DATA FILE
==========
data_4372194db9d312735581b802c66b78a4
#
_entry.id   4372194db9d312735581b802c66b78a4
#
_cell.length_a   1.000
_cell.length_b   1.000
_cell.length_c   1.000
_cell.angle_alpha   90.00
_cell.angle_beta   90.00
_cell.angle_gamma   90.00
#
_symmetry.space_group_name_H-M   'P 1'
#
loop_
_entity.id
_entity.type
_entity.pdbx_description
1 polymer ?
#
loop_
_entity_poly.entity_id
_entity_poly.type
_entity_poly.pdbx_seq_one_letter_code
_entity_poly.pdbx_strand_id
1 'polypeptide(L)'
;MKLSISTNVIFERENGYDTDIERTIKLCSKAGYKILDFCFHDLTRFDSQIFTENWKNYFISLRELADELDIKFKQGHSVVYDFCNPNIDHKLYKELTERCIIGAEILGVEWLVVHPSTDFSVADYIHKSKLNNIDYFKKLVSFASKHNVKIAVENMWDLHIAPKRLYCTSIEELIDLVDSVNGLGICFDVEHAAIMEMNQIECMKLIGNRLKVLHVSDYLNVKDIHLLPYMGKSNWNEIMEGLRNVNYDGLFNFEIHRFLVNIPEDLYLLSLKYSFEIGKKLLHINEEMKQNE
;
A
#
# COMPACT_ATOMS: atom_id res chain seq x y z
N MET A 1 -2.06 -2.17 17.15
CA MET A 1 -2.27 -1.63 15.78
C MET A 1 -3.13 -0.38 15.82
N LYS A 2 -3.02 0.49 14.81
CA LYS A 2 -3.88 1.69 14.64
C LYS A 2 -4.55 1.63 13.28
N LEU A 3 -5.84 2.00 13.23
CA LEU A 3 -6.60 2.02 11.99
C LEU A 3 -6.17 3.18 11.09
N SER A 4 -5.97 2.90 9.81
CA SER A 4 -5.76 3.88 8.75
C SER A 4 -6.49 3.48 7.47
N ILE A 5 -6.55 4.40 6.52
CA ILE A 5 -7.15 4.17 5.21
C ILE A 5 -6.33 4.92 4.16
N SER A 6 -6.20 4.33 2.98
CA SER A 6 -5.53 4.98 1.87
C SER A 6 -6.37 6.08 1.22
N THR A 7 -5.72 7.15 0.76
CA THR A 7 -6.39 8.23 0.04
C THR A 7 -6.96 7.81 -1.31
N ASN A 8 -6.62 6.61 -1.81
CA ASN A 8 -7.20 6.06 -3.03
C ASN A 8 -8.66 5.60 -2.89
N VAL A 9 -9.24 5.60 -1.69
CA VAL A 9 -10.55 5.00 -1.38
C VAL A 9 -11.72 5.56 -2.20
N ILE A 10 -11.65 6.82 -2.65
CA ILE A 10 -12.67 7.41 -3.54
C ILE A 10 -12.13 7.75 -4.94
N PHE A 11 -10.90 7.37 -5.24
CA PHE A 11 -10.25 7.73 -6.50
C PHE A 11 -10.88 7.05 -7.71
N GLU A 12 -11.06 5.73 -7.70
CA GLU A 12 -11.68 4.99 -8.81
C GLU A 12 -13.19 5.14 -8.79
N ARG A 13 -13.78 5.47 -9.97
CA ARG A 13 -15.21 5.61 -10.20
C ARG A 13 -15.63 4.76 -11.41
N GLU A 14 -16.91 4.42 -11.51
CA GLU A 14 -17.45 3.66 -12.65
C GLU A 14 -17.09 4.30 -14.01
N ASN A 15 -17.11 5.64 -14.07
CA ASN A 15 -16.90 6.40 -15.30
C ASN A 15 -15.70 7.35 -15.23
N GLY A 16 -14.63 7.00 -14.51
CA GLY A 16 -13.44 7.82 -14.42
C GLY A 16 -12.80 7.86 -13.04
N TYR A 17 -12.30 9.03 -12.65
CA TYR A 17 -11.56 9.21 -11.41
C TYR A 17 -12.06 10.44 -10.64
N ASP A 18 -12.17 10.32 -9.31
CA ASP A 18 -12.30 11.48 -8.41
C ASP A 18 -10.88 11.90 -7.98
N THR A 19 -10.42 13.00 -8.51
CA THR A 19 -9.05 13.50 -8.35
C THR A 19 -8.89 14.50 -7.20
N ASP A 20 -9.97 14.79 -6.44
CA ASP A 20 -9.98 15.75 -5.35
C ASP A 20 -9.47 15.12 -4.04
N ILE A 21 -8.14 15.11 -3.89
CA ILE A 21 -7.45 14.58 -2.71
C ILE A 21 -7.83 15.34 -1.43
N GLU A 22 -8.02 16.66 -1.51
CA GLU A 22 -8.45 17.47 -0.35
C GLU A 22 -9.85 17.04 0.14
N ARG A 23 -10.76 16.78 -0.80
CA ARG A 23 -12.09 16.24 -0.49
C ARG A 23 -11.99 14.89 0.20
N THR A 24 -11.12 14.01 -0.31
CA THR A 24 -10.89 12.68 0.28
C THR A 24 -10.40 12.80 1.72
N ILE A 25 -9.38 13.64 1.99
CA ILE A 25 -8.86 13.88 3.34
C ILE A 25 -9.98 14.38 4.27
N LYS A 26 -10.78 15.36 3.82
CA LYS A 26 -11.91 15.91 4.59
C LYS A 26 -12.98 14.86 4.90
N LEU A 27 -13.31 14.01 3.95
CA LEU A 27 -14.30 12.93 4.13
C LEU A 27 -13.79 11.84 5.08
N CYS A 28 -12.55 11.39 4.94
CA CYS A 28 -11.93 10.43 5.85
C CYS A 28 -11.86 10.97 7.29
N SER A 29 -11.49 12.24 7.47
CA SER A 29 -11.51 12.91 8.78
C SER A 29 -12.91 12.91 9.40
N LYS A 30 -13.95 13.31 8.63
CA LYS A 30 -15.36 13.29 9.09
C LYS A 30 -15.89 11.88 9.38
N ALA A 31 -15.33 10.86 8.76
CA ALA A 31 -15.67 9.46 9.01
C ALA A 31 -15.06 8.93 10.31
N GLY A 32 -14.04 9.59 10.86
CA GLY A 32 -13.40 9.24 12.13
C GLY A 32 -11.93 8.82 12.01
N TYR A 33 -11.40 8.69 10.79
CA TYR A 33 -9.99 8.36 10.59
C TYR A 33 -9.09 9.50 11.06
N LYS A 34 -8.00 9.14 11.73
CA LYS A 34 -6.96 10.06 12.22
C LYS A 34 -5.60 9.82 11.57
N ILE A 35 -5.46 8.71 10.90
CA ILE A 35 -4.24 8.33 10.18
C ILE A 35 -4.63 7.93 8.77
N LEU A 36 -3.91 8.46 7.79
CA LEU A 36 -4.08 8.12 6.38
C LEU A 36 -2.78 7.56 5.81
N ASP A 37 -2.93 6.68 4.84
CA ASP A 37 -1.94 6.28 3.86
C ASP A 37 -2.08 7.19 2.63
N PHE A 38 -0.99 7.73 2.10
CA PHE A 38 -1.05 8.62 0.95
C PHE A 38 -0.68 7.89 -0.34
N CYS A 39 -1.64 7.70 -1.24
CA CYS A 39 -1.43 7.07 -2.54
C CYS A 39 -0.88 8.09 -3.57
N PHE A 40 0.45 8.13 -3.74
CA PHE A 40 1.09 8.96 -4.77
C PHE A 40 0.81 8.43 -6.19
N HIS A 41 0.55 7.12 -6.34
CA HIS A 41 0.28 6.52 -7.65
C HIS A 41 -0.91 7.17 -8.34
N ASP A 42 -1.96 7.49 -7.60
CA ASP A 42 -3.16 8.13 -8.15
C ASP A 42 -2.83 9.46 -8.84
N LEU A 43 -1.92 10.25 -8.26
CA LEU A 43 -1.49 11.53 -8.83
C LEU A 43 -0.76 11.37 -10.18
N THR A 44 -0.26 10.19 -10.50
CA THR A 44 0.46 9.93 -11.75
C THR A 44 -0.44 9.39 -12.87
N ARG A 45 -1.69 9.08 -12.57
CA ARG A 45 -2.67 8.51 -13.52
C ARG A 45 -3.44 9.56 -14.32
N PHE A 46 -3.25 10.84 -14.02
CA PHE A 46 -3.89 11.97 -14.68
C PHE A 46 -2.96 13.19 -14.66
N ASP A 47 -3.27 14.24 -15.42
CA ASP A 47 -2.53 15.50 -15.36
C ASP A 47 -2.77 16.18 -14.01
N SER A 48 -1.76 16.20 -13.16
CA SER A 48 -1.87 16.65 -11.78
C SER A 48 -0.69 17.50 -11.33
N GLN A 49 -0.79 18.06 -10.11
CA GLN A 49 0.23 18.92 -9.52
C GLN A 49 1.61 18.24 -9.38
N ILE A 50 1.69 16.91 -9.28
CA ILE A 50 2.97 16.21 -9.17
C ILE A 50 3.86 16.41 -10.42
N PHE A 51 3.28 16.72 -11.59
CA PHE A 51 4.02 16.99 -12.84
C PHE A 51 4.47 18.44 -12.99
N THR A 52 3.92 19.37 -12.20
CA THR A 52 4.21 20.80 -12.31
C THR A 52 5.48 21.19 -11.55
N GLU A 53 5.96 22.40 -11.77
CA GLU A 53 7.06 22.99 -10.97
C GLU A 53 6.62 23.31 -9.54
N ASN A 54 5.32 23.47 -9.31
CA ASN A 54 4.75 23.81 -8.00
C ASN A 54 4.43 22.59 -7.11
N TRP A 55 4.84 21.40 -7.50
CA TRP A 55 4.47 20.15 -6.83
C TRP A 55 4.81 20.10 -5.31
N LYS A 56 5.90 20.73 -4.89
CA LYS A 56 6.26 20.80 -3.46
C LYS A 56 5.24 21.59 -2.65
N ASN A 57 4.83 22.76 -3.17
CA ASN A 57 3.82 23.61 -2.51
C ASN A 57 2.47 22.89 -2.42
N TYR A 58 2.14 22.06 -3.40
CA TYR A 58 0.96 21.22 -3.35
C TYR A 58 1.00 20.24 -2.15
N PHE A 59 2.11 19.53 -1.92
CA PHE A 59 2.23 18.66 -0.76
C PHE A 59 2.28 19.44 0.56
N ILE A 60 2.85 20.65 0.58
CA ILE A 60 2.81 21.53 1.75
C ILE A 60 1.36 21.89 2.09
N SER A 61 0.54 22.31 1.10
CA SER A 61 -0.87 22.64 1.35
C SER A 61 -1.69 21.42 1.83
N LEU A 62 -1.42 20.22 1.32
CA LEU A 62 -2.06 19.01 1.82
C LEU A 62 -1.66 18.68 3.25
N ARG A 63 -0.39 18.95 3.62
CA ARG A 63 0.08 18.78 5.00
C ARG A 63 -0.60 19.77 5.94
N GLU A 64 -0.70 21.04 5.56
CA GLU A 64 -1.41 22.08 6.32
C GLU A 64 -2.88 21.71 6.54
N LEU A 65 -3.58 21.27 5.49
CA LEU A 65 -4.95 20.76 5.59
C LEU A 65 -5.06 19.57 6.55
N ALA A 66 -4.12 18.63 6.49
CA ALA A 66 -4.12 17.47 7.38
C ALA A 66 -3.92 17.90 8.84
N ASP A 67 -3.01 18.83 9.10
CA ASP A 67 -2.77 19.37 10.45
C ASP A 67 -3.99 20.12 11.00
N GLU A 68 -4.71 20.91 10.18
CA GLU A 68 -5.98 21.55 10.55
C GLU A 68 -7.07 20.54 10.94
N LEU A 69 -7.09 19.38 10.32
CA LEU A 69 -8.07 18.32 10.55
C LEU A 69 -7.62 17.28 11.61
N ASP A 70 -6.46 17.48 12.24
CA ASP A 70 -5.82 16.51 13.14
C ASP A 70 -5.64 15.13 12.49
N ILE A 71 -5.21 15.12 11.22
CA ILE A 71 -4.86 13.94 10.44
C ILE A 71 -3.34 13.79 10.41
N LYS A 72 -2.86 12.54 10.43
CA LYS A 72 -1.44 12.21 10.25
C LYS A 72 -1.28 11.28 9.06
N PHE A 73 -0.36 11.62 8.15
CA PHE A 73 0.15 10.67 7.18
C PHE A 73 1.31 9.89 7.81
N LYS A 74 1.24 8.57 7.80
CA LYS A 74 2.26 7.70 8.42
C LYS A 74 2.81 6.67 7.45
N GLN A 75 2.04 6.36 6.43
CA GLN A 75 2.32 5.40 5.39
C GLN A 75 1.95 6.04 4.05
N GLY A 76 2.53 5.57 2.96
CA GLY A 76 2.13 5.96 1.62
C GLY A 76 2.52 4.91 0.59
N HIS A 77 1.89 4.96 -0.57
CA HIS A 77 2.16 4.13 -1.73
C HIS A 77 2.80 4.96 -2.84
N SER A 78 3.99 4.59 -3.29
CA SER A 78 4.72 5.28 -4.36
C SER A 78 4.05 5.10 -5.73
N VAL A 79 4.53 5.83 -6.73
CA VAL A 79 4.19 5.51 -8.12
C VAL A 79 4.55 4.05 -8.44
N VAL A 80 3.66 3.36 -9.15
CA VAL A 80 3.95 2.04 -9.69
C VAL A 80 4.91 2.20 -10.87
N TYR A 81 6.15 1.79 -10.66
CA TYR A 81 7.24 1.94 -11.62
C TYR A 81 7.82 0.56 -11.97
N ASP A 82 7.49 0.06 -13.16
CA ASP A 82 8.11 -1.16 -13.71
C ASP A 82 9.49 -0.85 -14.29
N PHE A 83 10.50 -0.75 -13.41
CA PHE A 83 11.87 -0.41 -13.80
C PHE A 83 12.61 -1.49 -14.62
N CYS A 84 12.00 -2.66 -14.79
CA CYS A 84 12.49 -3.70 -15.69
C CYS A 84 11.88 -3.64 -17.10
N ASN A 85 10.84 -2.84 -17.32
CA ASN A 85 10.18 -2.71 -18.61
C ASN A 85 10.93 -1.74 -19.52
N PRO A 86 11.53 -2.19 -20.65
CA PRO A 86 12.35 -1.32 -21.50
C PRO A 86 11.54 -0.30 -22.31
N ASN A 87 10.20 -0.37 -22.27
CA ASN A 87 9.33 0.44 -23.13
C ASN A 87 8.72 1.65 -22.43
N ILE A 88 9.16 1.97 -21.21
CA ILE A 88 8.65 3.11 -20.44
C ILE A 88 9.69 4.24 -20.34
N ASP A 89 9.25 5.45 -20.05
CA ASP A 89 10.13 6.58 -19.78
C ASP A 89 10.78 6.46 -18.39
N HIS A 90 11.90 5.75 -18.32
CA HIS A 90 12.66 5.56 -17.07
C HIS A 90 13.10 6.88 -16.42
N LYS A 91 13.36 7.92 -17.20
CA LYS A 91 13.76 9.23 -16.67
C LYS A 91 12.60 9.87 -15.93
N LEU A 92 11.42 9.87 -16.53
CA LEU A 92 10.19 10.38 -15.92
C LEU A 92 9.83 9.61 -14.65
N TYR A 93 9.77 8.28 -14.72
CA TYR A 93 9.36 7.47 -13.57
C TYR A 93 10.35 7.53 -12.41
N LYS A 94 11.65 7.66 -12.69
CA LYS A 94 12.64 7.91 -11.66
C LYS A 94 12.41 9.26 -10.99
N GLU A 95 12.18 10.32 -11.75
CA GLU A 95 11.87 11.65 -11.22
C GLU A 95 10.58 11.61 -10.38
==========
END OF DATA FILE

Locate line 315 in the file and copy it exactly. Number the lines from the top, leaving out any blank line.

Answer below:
C GLU A 95 10.58 11.61 -10.38